Subsides for high-tech start-ups: Does the policy instrument matter
Professor of Economics of Innovation | Technische Universität München · TUM School of Management (Germany)
New firms in high-tech sectors contribute to innovation, competition, and employment growth, but positive externalities like knowledge spillovers can prevent entrepreneurs from appropriating the full returns from their investments. In addition, uncertainty and information asymmetry pose challenges for start-up financing. Public policy programs therefore aim to support new firms. This study evaluates the effects of participation in such programs on the performance of new high-tech firms founded in Germany between 2005 and 2012. Distinguishing between grants and subsidized loans and after matching recipient and non-recipient firms based on a broad set of founder and company characteristics, we find that grants are better suited than loans for increasing high-risk R&D investments, but only the receipt of both grants and loans improves innovation performance and reduces the likelihood of bankruptcy. Although grants and subsidized loans have little short-run effect on overall employment and revenue, we conclude that young firms benefit from grants without repayment obligation through financing of early stage R&D. Combined with subsidized loans, grants facilitate turning research results into marketable products via complementary investment in tangible assets. Finally, we find a crowding-in effect, rather than a crowding-out, of private venture capital.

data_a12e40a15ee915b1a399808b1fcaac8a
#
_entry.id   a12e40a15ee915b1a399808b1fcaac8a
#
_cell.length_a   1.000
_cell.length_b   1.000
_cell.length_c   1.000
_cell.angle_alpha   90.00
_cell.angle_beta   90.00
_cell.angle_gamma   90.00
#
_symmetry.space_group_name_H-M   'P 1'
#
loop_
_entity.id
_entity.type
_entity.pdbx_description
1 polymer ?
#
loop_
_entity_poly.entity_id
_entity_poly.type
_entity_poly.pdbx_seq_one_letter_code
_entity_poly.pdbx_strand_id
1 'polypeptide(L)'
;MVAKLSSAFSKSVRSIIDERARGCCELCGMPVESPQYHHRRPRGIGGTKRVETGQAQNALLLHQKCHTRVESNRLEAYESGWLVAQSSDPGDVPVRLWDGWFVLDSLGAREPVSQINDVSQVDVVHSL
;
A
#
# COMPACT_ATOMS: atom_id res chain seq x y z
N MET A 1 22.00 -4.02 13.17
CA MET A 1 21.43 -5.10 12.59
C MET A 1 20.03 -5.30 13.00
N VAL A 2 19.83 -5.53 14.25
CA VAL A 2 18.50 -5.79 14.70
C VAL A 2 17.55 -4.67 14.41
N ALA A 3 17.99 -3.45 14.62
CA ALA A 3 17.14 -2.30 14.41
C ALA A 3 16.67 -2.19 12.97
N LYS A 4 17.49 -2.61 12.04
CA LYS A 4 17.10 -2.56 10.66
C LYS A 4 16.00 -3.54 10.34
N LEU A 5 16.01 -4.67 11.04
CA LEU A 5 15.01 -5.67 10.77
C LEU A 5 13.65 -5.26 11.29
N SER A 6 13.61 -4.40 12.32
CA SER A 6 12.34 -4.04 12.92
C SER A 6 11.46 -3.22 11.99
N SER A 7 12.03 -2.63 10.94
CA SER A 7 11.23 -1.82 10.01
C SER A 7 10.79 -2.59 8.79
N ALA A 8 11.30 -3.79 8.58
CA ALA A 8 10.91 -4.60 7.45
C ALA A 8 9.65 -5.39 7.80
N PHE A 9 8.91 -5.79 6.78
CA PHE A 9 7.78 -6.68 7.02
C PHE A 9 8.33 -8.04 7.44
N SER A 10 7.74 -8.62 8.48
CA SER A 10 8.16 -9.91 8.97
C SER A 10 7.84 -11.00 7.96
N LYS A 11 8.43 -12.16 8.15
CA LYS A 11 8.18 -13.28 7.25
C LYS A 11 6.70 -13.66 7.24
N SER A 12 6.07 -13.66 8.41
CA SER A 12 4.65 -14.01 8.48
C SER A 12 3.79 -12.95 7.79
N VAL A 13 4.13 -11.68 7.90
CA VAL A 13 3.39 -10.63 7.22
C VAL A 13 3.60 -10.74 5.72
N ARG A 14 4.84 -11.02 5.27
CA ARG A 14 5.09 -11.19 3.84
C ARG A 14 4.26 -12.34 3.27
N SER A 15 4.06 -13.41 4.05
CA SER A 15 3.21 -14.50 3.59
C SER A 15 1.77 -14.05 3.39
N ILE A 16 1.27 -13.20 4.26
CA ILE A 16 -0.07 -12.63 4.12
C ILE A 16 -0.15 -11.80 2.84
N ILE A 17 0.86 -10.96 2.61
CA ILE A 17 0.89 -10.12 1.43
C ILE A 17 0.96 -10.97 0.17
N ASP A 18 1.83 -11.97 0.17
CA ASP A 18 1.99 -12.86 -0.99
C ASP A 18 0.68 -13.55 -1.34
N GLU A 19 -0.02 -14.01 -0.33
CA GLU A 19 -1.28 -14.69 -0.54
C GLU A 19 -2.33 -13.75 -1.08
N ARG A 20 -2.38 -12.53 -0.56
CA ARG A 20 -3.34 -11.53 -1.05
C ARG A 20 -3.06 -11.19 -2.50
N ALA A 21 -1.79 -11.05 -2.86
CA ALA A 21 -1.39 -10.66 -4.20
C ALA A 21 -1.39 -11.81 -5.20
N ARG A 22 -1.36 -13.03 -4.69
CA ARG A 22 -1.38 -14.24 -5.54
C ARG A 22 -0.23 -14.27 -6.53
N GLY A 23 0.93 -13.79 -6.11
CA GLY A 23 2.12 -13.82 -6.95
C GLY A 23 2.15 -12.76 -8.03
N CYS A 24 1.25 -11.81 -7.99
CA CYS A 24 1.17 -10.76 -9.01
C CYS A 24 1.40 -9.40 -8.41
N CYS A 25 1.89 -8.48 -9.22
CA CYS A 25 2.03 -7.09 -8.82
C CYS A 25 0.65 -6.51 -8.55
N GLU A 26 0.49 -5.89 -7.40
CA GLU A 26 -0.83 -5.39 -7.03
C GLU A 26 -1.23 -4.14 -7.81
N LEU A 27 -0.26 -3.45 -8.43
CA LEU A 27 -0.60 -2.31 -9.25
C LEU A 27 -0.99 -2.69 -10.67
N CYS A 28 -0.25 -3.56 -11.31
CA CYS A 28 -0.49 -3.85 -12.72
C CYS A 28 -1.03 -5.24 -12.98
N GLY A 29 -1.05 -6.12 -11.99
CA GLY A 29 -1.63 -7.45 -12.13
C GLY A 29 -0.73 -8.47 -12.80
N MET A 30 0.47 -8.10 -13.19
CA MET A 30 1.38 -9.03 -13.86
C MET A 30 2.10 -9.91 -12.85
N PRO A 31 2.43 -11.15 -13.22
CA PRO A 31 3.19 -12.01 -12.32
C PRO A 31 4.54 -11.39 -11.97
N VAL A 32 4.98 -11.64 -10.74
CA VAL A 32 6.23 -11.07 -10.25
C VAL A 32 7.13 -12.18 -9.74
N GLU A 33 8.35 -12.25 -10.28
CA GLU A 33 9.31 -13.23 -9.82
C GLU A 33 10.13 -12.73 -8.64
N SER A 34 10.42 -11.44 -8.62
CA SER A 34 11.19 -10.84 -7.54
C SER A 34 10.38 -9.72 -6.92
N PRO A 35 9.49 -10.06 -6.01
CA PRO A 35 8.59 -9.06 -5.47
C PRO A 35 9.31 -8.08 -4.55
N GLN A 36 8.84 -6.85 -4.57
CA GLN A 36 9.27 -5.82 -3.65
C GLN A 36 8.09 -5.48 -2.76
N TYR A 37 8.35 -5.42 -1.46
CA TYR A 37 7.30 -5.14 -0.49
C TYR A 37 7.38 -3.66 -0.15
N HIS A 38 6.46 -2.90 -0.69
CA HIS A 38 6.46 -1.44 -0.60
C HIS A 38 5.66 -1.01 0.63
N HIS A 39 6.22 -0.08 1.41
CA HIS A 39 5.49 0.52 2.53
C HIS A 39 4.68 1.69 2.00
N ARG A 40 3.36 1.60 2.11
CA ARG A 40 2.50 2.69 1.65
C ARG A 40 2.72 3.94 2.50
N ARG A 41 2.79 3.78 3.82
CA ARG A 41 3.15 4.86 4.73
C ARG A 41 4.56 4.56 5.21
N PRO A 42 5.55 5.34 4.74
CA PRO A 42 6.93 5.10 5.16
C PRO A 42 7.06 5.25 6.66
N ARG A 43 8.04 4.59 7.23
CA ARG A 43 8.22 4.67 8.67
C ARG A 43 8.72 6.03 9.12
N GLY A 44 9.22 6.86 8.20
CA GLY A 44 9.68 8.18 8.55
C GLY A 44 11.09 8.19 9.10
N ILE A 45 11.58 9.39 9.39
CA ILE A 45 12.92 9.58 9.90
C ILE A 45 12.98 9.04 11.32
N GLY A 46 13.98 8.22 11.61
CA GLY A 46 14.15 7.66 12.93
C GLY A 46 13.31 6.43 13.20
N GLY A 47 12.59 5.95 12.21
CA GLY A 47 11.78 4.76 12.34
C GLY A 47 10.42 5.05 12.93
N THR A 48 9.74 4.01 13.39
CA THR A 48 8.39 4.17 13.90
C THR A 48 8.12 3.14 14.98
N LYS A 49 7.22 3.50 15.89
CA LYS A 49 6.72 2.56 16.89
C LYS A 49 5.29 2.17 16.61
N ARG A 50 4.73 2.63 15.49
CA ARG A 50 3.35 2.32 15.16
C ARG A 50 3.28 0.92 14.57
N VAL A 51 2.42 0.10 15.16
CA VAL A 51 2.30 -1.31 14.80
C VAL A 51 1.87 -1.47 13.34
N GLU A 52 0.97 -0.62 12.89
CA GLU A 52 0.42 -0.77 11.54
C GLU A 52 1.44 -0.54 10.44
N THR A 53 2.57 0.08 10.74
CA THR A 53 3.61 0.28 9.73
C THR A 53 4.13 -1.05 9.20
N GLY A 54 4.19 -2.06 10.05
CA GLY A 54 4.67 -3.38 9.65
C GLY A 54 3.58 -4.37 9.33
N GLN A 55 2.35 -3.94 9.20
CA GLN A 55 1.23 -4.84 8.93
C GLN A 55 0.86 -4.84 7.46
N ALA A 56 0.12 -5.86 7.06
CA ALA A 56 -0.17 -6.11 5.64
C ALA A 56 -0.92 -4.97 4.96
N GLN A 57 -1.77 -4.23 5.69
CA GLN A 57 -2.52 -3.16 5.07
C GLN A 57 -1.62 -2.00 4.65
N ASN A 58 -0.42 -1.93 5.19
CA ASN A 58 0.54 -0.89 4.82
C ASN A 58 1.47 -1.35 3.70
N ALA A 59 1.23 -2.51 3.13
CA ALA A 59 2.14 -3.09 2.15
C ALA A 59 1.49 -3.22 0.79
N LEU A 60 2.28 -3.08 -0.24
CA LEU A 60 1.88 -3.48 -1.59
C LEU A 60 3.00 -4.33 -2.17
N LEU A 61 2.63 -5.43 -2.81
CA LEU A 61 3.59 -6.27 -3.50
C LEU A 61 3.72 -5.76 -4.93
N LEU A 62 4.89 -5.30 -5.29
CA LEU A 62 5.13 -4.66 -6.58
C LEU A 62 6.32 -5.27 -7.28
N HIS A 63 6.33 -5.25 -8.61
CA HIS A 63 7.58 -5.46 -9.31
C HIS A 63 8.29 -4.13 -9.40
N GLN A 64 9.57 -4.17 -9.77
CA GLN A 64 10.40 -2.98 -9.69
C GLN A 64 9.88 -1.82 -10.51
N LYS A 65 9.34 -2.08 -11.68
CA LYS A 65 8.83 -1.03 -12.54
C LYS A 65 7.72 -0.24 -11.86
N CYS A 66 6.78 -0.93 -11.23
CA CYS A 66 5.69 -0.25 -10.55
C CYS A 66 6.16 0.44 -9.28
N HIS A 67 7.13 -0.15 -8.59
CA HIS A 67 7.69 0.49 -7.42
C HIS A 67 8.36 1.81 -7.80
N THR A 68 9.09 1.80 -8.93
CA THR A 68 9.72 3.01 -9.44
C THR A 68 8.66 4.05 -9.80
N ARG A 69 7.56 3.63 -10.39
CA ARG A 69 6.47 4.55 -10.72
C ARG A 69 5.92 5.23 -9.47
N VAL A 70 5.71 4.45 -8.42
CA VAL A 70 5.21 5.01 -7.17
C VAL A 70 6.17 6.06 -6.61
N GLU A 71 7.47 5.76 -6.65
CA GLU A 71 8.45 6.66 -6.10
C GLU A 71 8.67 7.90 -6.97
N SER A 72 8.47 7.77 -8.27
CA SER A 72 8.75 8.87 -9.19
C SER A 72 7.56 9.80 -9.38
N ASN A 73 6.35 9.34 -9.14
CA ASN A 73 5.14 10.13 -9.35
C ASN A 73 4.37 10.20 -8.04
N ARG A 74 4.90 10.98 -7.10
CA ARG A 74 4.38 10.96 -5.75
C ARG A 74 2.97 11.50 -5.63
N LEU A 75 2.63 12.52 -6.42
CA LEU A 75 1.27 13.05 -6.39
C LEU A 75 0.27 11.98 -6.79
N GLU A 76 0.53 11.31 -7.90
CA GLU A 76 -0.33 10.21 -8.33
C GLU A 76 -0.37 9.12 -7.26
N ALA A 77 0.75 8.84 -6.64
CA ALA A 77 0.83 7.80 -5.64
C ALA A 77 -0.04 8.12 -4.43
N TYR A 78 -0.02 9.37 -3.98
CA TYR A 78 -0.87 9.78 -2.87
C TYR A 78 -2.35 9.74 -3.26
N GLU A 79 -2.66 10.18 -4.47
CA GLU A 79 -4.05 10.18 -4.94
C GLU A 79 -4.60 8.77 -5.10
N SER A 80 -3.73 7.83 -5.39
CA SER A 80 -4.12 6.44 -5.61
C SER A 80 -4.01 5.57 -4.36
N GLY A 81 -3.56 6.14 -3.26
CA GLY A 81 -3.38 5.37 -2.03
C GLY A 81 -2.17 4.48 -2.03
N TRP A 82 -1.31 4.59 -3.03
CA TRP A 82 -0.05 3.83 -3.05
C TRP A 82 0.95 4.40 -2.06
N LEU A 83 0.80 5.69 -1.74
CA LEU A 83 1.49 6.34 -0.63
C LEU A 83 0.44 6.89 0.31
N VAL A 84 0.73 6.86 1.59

Hanna Hottenrott joined TU Munich’s School of Management in May 2016. Prior to that, she was assistant professorship at the Düsseldorf Institute for Competition Economics (DICE) since 2013. She holds an advanced degree in economics from the University of Heidelberg (Germany) and obtained a PhD in applied economics from KU Leuven (Belgium) in 2010. At KU Leuven she was affiliated with the Department of Managerial Economics, Strategy and Innovation and worked on topics relating to the financing of research and development (R&D) in the business sector. After graduating she was awarded a fellowship from the Flemish Science Foundation (FWO) and investigated questions in the fields of innovation and science policy. Hanna Hottenrott’s areas of interest involve industrial economics and applied micro-econometrics. In particular, her research examines the economics of innovation, science and technological change.
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